ADVERTISEMENT

Last year at this time, I was receiving many inquiries about the large number of unfamiliar butterflies. The countryside seemed filled with red admirals. This year, the situation is quite different. This year’s inquiries are not about butterfly identification; rather, they ask why we are seeing no butterflies at all.

I hadn’t noticed their absence when the first query came in a week ago, but then I realized I had seen just a half dozen butterflies this year, only one of them a monarch. Had I not been paying attention?

It turns out that monarchs are well down in numbers this year. When I asked monarch specialist Dave O’Donnell in mid-July if he had seen any, his response was, “Not one that I haven’t raised myself.”

And this year’s early July annual butterfly count bears out this dearth of monarchs. None was reported instead of the usual dozens. Clearly something is wrong. And this might signal a serious concern. Butterflies are pollinators and our food crops are supported in part by them. We are already faced with a steep decline in honeybees due to colony collapse disorder. Are the butterflies to follow? Just how bad is the problem?

Recall that most of our monarch butterflies migrate all the way to Mexico. There, a major proportion of them overwinter in the forests of the San Madre Mountains, wintering grounds that are now protected in the Monarch Butterfly Biosphere Reserve established by the Mexican government. Twenty years ago, the number of butterflies there was estimated at between 600 million and 1 billion. One estimate of last winter’s monarch numbers is 60 million.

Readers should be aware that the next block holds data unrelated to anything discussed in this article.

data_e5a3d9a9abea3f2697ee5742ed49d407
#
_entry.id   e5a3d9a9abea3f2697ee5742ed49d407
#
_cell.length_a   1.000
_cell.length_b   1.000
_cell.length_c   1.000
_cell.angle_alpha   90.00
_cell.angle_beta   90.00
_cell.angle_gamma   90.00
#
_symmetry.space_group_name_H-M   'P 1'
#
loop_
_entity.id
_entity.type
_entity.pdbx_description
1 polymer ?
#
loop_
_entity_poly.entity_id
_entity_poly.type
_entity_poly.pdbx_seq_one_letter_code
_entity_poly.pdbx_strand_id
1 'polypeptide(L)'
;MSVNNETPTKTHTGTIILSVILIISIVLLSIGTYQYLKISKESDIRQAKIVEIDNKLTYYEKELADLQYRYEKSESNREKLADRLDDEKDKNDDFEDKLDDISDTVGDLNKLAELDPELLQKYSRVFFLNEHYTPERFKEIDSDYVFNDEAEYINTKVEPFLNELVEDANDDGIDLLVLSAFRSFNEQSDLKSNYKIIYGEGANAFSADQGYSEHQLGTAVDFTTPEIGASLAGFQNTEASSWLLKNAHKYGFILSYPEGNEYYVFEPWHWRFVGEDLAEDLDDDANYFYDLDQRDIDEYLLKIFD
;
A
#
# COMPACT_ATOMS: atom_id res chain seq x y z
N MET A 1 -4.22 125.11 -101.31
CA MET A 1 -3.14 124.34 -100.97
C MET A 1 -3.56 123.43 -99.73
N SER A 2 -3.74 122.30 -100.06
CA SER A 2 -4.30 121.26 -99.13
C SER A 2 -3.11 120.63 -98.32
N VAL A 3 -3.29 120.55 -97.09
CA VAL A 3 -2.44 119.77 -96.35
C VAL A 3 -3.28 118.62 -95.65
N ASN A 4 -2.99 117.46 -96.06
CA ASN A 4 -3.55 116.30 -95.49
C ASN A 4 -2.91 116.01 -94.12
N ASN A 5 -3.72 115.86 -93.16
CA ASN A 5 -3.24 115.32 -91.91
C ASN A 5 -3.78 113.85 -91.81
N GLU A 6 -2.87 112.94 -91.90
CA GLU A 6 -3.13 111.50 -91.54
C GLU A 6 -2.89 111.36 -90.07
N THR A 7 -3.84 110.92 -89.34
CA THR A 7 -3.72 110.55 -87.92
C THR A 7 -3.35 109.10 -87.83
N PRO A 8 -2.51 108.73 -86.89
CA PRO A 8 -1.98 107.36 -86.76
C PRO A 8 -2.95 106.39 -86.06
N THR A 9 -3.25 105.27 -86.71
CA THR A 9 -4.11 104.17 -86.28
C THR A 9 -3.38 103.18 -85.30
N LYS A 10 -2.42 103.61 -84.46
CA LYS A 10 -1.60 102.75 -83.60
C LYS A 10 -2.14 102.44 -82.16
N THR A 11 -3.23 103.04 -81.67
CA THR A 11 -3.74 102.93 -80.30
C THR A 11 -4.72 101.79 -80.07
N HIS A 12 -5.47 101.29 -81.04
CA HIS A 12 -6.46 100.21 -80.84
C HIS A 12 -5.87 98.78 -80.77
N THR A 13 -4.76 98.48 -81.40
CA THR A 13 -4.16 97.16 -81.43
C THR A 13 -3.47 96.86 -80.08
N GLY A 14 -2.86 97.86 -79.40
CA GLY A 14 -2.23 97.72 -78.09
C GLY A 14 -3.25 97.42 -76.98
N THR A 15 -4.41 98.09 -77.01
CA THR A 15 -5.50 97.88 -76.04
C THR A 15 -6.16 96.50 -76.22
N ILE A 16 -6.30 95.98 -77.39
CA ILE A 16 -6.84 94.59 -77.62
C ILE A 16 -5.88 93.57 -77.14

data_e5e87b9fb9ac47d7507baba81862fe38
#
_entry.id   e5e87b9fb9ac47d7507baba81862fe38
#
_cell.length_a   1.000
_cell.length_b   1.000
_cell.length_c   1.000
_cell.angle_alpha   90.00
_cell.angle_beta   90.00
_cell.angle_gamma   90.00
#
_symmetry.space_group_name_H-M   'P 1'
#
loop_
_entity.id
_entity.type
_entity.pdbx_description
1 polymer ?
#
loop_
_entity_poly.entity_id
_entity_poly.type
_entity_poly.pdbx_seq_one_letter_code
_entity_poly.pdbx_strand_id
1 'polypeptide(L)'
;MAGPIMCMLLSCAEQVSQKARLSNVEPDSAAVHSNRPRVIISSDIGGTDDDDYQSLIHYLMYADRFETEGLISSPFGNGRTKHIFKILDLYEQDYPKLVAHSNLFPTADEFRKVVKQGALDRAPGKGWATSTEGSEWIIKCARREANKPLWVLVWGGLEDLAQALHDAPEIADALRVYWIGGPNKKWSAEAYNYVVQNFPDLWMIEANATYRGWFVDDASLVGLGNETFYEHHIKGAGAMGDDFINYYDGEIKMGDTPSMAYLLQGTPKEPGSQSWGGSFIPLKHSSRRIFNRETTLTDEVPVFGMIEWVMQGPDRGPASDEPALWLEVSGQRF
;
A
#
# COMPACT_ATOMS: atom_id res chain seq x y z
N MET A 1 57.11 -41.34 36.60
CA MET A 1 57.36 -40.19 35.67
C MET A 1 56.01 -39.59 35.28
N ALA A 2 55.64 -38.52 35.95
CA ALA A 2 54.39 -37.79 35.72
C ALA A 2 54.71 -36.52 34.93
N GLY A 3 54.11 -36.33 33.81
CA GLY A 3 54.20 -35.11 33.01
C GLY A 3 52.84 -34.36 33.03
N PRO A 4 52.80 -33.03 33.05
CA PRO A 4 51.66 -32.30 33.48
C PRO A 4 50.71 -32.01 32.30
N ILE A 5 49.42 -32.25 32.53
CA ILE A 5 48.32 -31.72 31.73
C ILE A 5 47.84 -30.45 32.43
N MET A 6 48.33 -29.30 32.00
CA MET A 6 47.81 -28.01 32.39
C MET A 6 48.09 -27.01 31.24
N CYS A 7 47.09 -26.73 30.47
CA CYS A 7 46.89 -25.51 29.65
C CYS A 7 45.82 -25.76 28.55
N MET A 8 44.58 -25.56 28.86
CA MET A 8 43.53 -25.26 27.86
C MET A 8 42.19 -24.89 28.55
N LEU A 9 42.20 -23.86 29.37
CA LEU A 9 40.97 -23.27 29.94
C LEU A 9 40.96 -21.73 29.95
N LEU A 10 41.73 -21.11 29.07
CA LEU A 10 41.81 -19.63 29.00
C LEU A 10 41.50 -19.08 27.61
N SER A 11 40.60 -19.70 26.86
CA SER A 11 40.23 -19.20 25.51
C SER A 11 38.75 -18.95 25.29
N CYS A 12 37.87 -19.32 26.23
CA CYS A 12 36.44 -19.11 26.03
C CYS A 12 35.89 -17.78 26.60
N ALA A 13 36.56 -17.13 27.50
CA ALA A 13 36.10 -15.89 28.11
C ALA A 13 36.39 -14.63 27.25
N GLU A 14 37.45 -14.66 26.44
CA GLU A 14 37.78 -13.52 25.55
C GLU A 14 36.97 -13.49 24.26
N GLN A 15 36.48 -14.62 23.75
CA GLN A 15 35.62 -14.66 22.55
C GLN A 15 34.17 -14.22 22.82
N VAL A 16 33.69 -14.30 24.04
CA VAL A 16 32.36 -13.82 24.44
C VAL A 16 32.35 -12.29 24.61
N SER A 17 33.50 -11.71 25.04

According to entomologist Chip Taylor, last summer’s heat and drought dried insect eggs and reduced the nectar content of the milkweed on which the monarch larvae and adults feed, thus causing some of the reduction in numbers. But Taylor suggests another reason for the continuing decline: the widespread use of herbicide-tolerant crops. This has given farmers the power to eliminate encroaching weeds, some of which provide insect food, like milkweed. “We’ve lost well over 120 million acres, and probably closer to 150 million acres,” he said.

O’Donnell offered some encouragement, saying friends of his are beginning to see a few more monarchs in Pennsylvania, and some of those should soon reach us. But he agrees that their declining numbers represent a serious concern.

He and his colleague Alexis Machelor raise monarchs from eggs through the caterpillar stage to adult butterflies. They share their enthusiasm for these insects with others, manning a booth at the Clarence Farmers’ Market every Saturday. There they sell monarch eggs, caterpillars and cocoons essentially at cost, giving buyers an opportunity to watch this insect’s life cycle. Even more important, they sell milkweed plants to add to your gardens. Those will support future monarchs.

email: insrisg@buffalo.edu